How much control should the government have over what is done through the Internet? and who's government? We already seem to have a lot of trouble with isolating information because what is taboo in one area of the world is accepted in another. In the past, geographic isolation shielded people from things that they weren't supposed to know... but that is no longer the case. Does the Internet go beyond any single governing body? Can it be addressed directly by the people who use it?
I really don't have answers to these questions. They are things I am pondering.
Vote now? I thought the election was over!
There might be a test of some of these questions happening right now. If you are a user of Facebook you may have heard that they are looking to make some significant changes to their rules. I won't express my opinion on the changes because that's not the point here. After a lot of discussion on the matter, Facebook appears to be opening this up to a vote. If 30% of the users participate in this week-long vote it will be a binding decisio. If fewer than 30% participate, then it will be advisory.
Let's look at the numbers for a moment, though. Facebook claims to have 1.01 billion users in September of 2012. 30% of that number is 300 million people. In 2011 the population of the entire United States was estimated to be about 311 million people. We only get about 60% of them to vote in a presidential election! Of course, this is global, which has a higher population, but the numbers are still staggering. As of this righting the voting hasn't even reached 1%. (In a presidential election they describe numbers like that as "wasting your vote".)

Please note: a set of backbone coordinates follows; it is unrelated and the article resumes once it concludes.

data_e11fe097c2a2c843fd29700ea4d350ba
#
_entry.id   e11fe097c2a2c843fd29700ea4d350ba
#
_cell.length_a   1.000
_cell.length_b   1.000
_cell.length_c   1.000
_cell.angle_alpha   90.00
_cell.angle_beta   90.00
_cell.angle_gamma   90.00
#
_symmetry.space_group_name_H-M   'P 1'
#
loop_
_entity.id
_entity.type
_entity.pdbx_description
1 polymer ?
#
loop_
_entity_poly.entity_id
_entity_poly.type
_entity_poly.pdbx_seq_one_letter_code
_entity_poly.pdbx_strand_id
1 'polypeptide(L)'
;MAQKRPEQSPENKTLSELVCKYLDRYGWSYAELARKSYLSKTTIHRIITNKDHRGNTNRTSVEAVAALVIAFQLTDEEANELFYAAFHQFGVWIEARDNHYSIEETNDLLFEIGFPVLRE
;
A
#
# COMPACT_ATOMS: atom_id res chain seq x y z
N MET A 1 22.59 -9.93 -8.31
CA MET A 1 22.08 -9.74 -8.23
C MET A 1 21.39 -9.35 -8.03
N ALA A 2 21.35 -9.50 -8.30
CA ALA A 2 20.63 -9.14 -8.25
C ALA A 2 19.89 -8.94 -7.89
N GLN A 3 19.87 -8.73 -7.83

Other thoughts come up. There seems to be some fuzziness of what is considered the real population. Are they going to do 30% of so-called active users or of the total population? I know of a few dead people who still have Facebook accounts because they were never removed. Do dead people count as part of the voting population? How could that possibly be determined? There are also many people who have accounts that they created long ago (or were created for them by enthusiastic people) who just never got into Facebook. Their account is just a table in a database somewhere with no participation and no stake in the changes. Are they counted in the voting population as well?